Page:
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A Little Friday Evening Funny for Fellow Atlanta Commuters

Friday, November 6th, 2015

Fellow Atlanta commuters, sometimes enough is enough and we need to blow off a little steam and release continuous hearty chuckles that can be heard from across the street because … Atlanta! Here, at the Law Office of Neil Flit, we get a little overwhelmed with heavy case loads and feeling slightly preachy when we continuously enogucarge Atlanta drivers to be safe drivers every chance we get on this blog and just before the day came to a close, an email thread with a story linked to the Facebook page called “Georgia on My Mind” began to float around the office. The title of the story is called “How to Drive in Atlanta” and truer words have never been spoken! For example – “Road construction is permanent and continuous. Detour barrels are moved around for your entertainment pleasure …” We all got a kick out of it and figured we’d share the laugh! Just little Friday evening funny for our fellow Atlanta commuters! Check it out! We dare you not to laugh your way into the weekend!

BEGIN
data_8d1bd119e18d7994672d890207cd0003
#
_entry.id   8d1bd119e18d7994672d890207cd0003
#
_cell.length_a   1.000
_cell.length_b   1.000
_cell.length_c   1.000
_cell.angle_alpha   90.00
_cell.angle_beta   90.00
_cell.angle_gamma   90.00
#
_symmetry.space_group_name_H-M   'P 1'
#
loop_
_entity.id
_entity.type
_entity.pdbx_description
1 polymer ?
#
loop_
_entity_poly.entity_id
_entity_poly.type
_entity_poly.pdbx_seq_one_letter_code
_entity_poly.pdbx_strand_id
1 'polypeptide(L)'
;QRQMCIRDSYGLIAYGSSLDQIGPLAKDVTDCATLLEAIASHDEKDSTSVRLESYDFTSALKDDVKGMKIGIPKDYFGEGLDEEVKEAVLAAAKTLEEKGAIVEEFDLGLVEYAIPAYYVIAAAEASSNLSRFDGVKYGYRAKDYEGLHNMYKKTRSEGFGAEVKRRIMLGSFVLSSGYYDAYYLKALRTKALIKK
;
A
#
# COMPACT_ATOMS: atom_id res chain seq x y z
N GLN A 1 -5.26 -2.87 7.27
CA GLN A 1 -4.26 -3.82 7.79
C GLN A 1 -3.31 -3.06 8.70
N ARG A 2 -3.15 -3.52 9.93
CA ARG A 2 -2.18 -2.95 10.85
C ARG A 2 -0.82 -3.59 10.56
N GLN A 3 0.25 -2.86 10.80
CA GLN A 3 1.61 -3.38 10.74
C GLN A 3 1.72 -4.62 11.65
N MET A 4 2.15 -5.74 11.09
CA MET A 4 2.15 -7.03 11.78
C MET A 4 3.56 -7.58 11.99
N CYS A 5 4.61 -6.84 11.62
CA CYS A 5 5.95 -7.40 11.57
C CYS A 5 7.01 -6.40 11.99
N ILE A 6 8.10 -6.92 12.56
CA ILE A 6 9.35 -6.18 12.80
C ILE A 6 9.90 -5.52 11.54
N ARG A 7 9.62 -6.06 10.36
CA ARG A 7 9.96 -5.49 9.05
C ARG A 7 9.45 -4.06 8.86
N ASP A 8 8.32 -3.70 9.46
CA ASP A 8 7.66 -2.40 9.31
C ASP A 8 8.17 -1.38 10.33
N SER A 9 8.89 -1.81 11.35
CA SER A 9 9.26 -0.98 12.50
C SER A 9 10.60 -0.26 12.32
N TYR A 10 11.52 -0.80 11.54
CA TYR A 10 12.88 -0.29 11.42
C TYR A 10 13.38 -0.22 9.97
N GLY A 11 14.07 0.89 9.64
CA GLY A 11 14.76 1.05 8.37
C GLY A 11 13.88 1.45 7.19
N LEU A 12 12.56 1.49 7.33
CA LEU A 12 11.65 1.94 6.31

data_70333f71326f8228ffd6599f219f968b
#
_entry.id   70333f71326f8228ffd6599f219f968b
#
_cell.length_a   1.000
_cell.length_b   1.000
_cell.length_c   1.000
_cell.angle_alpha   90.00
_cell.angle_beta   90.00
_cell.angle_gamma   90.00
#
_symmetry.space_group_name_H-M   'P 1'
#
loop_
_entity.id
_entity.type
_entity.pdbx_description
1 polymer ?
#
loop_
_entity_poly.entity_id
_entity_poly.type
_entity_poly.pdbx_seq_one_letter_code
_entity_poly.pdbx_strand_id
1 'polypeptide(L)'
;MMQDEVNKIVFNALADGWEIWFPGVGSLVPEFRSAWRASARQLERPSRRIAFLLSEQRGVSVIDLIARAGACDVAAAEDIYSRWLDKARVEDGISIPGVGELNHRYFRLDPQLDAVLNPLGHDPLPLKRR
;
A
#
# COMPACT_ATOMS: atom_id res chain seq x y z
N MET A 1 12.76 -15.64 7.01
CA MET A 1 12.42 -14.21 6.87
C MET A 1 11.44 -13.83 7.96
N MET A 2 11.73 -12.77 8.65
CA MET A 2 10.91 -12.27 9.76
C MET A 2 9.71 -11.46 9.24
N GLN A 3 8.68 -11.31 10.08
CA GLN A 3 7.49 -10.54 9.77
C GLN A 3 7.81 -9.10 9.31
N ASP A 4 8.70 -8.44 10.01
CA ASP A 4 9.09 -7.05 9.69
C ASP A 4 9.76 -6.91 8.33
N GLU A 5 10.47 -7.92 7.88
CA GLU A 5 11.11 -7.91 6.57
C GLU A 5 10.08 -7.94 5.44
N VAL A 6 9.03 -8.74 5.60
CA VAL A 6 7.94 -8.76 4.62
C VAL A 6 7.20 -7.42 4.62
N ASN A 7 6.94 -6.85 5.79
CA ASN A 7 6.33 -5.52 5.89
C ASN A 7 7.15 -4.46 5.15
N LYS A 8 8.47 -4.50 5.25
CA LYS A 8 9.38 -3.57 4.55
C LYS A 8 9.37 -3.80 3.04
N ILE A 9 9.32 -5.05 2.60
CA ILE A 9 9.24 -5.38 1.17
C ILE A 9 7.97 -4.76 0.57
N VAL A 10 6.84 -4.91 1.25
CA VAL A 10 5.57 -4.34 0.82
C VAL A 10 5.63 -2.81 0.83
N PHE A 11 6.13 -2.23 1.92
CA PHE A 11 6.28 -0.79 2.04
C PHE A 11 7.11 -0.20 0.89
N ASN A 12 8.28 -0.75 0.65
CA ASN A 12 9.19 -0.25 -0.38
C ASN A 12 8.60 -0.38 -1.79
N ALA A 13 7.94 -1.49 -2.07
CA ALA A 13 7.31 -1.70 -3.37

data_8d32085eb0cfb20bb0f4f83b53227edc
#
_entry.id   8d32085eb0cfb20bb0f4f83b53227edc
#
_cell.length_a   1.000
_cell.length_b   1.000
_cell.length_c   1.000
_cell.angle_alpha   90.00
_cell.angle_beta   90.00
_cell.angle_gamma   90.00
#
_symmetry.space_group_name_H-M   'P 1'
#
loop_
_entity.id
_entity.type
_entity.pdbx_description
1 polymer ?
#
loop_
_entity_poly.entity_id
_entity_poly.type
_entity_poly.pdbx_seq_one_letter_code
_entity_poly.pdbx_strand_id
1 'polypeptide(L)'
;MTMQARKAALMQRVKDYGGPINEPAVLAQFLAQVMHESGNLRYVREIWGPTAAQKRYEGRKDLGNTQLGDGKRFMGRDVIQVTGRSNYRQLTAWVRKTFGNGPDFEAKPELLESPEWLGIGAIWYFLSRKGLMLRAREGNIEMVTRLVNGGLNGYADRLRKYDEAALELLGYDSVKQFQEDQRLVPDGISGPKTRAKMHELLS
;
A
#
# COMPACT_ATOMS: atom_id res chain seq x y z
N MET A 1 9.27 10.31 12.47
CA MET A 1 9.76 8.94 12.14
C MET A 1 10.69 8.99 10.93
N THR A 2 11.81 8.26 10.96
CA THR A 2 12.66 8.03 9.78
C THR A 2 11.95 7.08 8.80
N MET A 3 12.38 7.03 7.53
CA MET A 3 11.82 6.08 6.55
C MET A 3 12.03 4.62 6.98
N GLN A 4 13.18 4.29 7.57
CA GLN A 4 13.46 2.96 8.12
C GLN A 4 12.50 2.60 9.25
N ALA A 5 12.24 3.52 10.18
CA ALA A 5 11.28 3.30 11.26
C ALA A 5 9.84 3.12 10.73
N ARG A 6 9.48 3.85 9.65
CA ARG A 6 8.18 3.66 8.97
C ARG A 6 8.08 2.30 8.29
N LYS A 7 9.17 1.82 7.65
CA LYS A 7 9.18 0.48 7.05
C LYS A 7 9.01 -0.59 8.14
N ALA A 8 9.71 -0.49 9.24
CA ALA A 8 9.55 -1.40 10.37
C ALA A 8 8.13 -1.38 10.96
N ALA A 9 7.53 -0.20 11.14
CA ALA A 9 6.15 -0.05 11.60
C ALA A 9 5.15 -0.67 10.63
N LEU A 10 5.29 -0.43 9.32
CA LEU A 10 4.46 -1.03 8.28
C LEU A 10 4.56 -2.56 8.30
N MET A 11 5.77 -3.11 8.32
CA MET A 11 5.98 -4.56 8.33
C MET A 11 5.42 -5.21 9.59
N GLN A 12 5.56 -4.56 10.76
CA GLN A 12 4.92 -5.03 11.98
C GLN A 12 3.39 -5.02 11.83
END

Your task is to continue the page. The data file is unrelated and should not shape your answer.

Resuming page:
1. You must first learn to pronounce the city name, Atlana. Old-timers are still allowed to call it Alana.

2. The morning rush hour is from 5:00 am to noon. The evening rush hour is from noon to 7:00 pm. Friday’s rush hour starts on Thursday morning.

3. The minimum acceptable speed on I-285 is 80 mph. On I-75 and I-85, your speed is expected to at least match the highway number. Anything less is considered ‘Wussy’.

4. Forget the traffic rules you learned elsewhere. Atlanta has its own version of traffic rules. For example, Ferraris and Lamborghinis owned by sports stars go first at a four-way stop. Cars/trucks with the loudest muffler go second. The trucks with the biggest tires go third. The HOV lanes are really designed just for the slow Floridians passing through who are used to hogging the left lane everywhere.